10. The deflector plate system of claim 7 wherein (i) the front plates are selectively coupleable to one another when the deflector plate system is in a deployed attitude in which the left and right side plates are sufficiently upright that the front plates can be pivoted to extend toward one another for coupling, and (ii) the first and second deflector plate sets are collapsible such that the side plates are pivoted inwardly toward one another with the upper edges of the side plates closer to one another than the upper edges of the side plates are when the side plates are in an upright deployed position and, with respect to each front plate, such that one of (a) at least a portion of the inside face of that front plate is overlayingly juxtaposed with a portion of the inner face of the side plate with which that front plate is hingedly attached and (b) at least a portion of the outside face of that front plate is overlayingly juxtaposed with a portion of the outer face of the side plate with which that front plate is hingedly attached.
11. The deflector plate system of claim 10 wherein the base frame is adapted for mounting to a framework supporting a material-guiding discharge chute having a forwardly declining surface terminating in a material discharge edge such that the base frame of the deflector plate system is underneath the forwardly declining surface and extends rearwardly of the discharge edge, and wherein the deflector plate system can alternatively assume storage and operative attitudes such that, when the base frame is so mounted, a storage attitude is one in which the first and second deflector plate sets are collapsed and the deflector plate support structure is retracted to such an extent that at least a majority portion of the length of each of the right and left side plates is disposed rearwardly of the chute discharge edge and an operative attitude is one in which the deflector-plate support structure is drawn sufficiently far forward with respect to the base frame to permit pivoting of the left and right side plates from relatively horizontal storage positions to more upright positions in which the distal edges of the side plates are higher than the discharge edge of the chute and in which the left and right side plates are positioned in such upright positions.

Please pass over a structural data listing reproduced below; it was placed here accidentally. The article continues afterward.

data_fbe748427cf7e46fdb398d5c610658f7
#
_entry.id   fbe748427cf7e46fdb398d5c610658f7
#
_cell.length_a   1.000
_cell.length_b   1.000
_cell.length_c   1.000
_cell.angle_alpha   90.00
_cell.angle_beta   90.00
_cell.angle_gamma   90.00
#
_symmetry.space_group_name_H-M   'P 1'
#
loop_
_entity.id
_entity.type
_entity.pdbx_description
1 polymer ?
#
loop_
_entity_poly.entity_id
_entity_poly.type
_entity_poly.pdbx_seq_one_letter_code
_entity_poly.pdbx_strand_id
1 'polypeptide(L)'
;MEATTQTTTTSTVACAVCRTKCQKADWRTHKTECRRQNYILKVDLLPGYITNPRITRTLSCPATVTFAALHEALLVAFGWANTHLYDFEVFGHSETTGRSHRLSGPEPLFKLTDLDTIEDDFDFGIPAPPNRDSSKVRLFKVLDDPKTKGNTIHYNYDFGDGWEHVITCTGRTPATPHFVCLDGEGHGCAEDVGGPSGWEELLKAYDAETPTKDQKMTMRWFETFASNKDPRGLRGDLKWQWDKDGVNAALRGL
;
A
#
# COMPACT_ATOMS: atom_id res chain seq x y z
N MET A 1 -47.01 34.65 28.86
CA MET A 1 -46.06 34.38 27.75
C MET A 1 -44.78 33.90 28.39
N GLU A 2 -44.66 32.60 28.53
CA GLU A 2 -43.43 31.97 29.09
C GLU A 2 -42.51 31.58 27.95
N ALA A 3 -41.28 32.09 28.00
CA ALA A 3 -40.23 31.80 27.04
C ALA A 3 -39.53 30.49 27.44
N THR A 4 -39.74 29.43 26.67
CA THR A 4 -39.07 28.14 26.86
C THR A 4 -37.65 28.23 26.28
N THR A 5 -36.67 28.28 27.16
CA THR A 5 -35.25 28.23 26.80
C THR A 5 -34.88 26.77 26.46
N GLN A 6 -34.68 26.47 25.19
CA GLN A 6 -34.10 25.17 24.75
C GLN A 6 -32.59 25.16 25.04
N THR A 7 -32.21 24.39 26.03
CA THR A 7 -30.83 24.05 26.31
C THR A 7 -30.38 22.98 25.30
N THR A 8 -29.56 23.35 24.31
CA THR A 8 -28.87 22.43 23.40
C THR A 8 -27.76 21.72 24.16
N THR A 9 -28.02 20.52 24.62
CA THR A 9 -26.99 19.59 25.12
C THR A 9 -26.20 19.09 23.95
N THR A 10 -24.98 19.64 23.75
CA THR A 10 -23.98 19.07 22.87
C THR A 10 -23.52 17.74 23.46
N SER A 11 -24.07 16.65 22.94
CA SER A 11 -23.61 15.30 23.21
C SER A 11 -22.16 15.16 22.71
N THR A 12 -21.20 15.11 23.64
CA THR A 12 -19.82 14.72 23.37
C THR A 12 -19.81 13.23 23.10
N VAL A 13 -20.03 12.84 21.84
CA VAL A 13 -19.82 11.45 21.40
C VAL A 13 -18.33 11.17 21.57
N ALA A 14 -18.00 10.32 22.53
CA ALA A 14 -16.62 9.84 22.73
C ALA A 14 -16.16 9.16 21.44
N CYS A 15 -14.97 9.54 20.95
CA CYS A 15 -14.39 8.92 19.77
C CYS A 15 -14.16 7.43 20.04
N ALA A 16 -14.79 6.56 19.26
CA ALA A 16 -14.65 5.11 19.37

12. The deflector plate system of claim 11 wherein the base frame is further mountable to a framework such that the deflector plate system is pivotable about a vertically extending mount axis for angular displacement along a horizontal plane.
13. The deflector plate system of claim 11 wherein each tail plate includes a rearwardly inclined edge that permits the extension of that tail plate rearward of the discharge edge of the chute for projection into the chute along the forwardly declined chute surface, when the deflector plate system is in an operative attitude, in order to channel material that slides down the forwardly declined chute surface into the material acceptance region.